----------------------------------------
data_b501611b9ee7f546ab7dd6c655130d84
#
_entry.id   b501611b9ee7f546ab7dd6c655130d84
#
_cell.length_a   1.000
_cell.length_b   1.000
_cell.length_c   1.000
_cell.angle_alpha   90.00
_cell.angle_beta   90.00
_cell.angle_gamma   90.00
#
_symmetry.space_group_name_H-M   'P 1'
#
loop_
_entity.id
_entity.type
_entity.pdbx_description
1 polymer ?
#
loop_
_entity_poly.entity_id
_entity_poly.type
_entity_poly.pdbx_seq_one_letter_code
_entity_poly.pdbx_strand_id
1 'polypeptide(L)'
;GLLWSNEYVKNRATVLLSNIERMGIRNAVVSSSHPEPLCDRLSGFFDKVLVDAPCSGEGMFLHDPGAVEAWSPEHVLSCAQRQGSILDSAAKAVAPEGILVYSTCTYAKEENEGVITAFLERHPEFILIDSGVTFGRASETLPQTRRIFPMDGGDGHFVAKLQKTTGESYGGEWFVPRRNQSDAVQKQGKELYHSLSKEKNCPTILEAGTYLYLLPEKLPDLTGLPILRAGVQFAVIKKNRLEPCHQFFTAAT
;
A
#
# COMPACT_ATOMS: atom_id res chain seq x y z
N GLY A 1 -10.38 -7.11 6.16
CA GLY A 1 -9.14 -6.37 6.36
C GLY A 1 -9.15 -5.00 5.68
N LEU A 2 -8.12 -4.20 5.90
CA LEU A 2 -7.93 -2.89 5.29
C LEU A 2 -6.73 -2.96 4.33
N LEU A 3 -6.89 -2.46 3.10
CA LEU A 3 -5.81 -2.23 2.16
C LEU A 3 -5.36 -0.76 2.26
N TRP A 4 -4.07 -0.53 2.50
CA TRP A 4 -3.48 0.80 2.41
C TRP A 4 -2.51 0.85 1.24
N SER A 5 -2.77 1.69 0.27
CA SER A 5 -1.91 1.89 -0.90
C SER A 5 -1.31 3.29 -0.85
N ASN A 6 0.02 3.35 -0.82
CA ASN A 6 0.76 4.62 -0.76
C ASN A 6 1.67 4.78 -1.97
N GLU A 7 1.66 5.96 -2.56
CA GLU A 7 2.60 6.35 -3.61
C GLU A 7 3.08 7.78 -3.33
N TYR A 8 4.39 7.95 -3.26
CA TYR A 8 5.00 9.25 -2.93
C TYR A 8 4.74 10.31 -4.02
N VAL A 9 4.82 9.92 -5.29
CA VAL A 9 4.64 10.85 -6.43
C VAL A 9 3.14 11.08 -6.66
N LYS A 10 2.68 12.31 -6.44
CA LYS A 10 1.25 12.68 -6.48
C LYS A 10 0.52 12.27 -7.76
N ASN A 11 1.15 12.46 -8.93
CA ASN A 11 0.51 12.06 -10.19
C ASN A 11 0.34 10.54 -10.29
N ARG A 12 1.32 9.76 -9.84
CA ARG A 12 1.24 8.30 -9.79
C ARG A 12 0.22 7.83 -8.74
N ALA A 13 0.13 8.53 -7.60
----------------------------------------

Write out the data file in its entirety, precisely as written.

data_b501611b9ee7f546ab7dd6c655130d84
#
_entry.id   b501611b9ee7f546ab7dd6c655130d84
#
_cell.length_a   1.000
_cell.length_b   1.000
_cell.length_c   1.000
_cell.angle_alpha   90.00
_cell.angle_beta   90.00
_cell.angle_gamma   90.00
#
_symmetry.space_group_name_H-M   'P 1'
#
loop_
_entity.id
_entity.type
_entity.pdbx_description
1 polymer ?
#
loop_
_entity_poly.entity_id
_entity_poly.type
_entity_poly.pdbx_seq_one_letter_code
_entity_poly.pdbx_strand_id
1 'polypeptide(L)'
;GLLWSNEYVKNRATVLLSNIERMGIRNAVVSSSHPEPLCDRLSGFFDKVLVDAPCSGEGMFLHDPGAVEAWSPEHVLSCAQRQGSILDSAAKAVAPEGILVYSTCTYAKEENEGVITAFLERHPEFILIDSGVTFGRASETLPQTRRIFPMDGGDGHFVAKLQKTTGESYGGEWFVPRRNQSDAVQKQGKELYHSLSKEKNCPTILEAGTYLYLLPEKLPDLTGLPILRAGVQFAVIKKNRLEPCHQFFTAAT
;
A
#
# COMPACT_ATOMS: atom_id res chain seq x y z
N GLY A 1 -10.38 -7.11 6.16
CA GLY A 1 -9.14 -6.37 6.36
C GLY A 1 -9.15 -5.00 5.68
N LEU A 2 -8.12 -4.20 5.90
CA LEU A 2 -7.93 -2.89 5.29
C LEU A 2 -6.73 -2.96 4.33
N LEU A 3 -6.89 -2.46 3.10
CA LEU A 3 -5.81 -2.23 2.16
C LEU A 3 -5.36 -0.76 2.26
N TRP A 4 -4.07 -0.53 2.50
CA TRP A 4 -3.48 0.80 2.41
C TRP A 4 -2.51 0.85 1.24
N SER A 5 -2.77 1.69 0.27
CA SER A 5 -1.91 1.89 -0.90
C SER A 5 -1.31 3.29 -0.85
N ASN A 6 0.02 3.35 -0.82
CA ASN A 6 0.76 4.62 -0.76
C ASN A 6 1.67 4.78 -1.97
N GLU A 7 1.66 5.96 -2.56
CA GLU A 7 2.60 6.35 -3.61
C GLU A 7 3.08 7.78 -3.33
N TYR A 8 4.39 7.95 -3.26
CA TYR A 8 5.00 9.25 -2.93
C TYR A 8 4.74 10.31 -4.02
N VAL A 9 4.82 9.92 -5.29
CA VAL A 9 4.64 10.85 -6.43
C VAL A 9 3.14 11.08 -6.66
N LYS A 10 2.68 12.31 -6.44
CA LYS A 10 1.25 12.68 -6.48
C LYS A 10 0.52 12.27 -7.76
N ASN A 11 1.15 12.46 -8.93
CA ASN A 11 0.51 12.06 -10.19
C ASN A 11 0.34 10.54 -10.29
N ARG A 12 1.32 9.76 -9.84
CA ARG A 12 1.24 8.30 -9.79
C ARG A 12 0.22 7.83 -8.74
N ALA A 13 0.13 8.53 -7.60